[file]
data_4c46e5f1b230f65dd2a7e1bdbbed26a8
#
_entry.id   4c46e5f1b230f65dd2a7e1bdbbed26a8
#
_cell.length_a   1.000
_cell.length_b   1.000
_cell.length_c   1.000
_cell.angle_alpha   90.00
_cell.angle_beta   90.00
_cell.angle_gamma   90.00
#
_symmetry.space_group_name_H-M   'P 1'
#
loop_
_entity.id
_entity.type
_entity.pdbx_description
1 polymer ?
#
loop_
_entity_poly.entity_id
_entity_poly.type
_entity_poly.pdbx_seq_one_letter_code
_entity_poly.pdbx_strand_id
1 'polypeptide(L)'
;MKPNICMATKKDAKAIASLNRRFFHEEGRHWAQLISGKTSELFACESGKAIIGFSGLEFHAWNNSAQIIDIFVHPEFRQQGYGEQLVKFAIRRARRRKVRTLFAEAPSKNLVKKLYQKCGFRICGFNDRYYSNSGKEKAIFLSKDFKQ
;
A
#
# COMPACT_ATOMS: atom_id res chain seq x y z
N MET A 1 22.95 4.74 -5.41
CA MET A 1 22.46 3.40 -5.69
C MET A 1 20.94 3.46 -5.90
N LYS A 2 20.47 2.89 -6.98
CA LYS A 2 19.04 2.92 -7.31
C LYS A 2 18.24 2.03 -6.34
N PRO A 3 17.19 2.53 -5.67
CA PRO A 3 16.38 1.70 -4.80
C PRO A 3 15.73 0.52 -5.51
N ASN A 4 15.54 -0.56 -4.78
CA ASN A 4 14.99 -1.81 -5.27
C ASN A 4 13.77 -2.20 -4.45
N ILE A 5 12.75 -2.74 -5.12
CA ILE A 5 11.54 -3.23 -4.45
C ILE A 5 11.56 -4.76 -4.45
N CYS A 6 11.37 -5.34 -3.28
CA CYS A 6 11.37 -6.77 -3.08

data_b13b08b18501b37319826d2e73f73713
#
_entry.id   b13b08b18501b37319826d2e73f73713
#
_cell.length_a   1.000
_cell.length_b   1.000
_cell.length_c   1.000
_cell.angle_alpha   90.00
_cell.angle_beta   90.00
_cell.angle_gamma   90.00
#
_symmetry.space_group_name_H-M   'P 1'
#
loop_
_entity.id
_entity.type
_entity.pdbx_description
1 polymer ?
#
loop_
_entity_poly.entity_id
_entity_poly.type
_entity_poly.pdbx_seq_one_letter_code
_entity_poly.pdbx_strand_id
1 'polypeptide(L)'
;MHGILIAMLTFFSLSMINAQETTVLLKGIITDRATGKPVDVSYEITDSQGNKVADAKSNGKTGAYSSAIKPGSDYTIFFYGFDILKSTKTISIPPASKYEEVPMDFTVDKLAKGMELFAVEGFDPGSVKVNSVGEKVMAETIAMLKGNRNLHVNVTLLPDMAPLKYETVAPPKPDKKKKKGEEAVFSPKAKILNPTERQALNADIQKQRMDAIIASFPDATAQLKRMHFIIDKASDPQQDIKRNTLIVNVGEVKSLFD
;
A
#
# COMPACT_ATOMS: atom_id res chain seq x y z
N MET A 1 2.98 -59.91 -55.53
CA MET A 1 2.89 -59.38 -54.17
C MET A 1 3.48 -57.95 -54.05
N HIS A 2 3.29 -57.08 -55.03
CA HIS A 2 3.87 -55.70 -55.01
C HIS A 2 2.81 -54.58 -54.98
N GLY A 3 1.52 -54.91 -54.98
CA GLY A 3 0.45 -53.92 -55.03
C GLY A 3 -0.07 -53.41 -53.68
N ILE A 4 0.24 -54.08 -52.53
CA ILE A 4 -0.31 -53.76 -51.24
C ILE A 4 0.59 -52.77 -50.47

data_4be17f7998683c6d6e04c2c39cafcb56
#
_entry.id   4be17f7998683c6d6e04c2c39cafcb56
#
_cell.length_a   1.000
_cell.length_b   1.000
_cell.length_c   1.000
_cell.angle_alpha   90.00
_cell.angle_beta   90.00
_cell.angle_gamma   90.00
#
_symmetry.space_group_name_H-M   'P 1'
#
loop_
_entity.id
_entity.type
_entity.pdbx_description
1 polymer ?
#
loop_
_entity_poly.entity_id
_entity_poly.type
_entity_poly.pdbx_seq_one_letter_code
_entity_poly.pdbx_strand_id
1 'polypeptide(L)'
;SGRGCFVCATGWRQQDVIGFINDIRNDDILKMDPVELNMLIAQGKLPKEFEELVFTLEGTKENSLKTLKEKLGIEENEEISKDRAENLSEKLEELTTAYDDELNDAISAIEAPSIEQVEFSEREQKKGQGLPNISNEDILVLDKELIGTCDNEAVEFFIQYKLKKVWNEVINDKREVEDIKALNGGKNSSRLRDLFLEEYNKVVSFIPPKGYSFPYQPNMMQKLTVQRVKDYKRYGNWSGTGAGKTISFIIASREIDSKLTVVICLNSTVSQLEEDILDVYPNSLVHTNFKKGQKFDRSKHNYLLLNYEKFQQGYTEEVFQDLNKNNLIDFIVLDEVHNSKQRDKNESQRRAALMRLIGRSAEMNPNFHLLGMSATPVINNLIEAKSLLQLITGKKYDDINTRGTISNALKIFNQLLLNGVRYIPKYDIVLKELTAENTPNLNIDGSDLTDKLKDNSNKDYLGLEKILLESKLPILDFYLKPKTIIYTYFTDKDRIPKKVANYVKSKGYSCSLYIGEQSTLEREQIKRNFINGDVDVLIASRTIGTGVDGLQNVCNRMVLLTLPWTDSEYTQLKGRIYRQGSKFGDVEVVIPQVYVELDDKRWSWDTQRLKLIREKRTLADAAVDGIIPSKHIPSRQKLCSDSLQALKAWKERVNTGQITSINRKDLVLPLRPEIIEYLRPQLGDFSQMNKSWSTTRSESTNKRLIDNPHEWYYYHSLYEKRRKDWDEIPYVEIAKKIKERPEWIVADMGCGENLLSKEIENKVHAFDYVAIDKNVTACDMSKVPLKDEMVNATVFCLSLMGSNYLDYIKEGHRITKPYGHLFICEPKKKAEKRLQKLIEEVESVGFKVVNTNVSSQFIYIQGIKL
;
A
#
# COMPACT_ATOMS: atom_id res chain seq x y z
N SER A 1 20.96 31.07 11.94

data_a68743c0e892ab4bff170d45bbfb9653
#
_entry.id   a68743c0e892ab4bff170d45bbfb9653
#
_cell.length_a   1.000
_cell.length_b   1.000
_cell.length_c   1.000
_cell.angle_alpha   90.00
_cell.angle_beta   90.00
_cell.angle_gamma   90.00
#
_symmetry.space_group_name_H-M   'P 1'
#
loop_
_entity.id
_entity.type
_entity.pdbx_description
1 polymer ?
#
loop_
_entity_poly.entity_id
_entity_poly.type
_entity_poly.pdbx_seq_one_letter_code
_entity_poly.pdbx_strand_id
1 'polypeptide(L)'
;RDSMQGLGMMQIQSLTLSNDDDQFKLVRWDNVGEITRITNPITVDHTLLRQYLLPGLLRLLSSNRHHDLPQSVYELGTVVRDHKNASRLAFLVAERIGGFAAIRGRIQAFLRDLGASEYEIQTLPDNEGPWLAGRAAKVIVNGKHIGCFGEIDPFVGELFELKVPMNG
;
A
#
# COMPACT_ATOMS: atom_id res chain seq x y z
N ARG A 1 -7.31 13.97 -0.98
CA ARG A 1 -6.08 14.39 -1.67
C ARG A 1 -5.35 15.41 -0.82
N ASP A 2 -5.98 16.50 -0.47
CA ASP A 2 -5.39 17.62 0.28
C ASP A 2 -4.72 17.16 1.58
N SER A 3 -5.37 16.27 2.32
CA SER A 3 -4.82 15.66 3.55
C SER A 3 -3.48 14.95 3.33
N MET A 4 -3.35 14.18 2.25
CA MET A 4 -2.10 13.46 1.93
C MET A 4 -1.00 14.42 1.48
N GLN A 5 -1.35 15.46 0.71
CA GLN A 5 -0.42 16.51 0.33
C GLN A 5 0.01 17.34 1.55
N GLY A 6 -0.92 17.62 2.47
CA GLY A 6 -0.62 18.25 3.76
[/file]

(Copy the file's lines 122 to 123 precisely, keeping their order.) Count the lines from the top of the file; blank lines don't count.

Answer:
#
_entry.id   a68743c0e892ab4bff170d45bbfb9653